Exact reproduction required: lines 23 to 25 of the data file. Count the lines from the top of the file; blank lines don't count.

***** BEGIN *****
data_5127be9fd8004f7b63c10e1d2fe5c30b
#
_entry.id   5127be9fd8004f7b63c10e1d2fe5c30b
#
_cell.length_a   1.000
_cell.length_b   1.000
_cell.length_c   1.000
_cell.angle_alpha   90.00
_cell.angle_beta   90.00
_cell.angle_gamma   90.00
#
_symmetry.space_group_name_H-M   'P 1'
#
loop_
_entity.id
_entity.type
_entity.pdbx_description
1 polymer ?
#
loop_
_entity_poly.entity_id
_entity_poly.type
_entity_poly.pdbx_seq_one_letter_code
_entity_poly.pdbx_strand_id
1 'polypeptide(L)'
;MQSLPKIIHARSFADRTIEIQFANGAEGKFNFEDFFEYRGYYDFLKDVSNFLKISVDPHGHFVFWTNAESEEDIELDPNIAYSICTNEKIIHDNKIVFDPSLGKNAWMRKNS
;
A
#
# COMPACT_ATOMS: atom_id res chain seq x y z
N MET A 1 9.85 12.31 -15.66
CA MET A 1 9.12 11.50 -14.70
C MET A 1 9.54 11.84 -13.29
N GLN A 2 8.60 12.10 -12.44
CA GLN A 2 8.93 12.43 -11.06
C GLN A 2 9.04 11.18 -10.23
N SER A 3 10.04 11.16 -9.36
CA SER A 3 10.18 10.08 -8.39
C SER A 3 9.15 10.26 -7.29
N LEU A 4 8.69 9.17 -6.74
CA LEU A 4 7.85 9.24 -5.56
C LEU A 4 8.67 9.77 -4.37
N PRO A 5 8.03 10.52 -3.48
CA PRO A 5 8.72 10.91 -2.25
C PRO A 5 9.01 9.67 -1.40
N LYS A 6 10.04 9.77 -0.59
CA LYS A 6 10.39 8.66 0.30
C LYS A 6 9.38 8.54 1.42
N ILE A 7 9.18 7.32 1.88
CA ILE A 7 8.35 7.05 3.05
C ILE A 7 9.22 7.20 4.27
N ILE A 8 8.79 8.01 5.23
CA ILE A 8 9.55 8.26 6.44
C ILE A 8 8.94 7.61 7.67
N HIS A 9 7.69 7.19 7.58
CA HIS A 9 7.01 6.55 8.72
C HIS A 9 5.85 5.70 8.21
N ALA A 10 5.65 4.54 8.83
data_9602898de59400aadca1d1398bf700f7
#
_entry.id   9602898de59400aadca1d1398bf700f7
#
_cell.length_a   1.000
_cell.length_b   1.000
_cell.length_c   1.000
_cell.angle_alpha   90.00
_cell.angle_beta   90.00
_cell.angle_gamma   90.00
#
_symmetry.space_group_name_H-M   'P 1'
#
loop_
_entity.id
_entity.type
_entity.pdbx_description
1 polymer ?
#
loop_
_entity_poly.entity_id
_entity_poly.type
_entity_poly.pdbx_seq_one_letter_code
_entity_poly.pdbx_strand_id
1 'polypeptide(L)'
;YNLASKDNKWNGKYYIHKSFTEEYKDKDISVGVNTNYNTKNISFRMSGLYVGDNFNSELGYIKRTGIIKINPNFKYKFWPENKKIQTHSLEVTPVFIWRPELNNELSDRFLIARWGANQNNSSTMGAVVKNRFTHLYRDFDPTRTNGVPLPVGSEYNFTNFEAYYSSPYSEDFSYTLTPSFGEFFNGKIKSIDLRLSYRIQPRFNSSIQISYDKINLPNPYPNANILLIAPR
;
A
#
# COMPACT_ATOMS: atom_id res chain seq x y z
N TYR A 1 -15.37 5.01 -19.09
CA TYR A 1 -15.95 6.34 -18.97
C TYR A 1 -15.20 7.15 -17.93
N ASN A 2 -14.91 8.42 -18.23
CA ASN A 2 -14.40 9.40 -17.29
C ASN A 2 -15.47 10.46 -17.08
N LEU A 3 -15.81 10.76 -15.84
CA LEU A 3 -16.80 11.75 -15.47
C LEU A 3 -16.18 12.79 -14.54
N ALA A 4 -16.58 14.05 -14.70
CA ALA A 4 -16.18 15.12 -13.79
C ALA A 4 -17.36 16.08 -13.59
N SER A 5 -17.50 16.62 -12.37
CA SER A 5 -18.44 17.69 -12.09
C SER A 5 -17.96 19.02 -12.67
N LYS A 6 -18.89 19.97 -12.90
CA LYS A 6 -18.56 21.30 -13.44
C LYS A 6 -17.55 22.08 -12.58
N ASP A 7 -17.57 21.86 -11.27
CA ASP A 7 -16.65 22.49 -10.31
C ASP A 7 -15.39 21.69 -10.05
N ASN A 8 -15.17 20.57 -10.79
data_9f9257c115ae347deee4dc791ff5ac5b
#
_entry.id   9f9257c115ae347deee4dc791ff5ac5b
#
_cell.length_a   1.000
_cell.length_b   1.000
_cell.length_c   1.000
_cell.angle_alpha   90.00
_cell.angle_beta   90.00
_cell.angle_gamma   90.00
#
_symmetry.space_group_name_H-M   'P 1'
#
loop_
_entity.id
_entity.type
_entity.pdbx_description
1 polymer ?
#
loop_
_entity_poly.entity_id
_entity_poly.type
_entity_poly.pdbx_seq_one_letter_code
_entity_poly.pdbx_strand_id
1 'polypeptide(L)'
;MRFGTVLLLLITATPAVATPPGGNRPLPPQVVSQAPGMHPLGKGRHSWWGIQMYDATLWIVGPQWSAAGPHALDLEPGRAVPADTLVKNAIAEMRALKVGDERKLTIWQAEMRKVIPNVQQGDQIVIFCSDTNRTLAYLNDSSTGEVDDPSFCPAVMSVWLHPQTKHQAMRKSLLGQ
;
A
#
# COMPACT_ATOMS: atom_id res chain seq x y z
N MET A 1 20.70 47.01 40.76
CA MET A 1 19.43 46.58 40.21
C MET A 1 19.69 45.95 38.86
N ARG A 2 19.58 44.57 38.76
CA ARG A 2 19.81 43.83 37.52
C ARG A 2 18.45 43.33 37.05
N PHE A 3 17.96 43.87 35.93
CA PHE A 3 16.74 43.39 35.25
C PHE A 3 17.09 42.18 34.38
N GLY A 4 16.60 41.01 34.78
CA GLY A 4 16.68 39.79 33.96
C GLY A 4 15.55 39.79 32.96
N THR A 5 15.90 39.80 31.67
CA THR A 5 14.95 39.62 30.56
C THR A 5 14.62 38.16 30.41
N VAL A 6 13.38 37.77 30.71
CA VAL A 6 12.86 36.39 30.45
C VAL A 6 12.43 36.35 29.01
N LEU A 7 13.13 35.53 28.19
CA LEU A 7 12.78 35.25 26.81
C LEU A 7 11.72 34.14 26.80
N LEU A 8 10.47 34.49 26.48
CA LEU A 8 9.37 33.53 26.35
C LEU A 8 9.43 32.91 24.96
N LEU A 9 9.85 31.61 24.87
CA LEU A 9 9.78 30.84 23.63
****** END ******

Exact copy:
_entity_poly.pdbx_seq_one_letter_code
_entity_poly.pdbx_strand_id
1 'polypeptide(L)'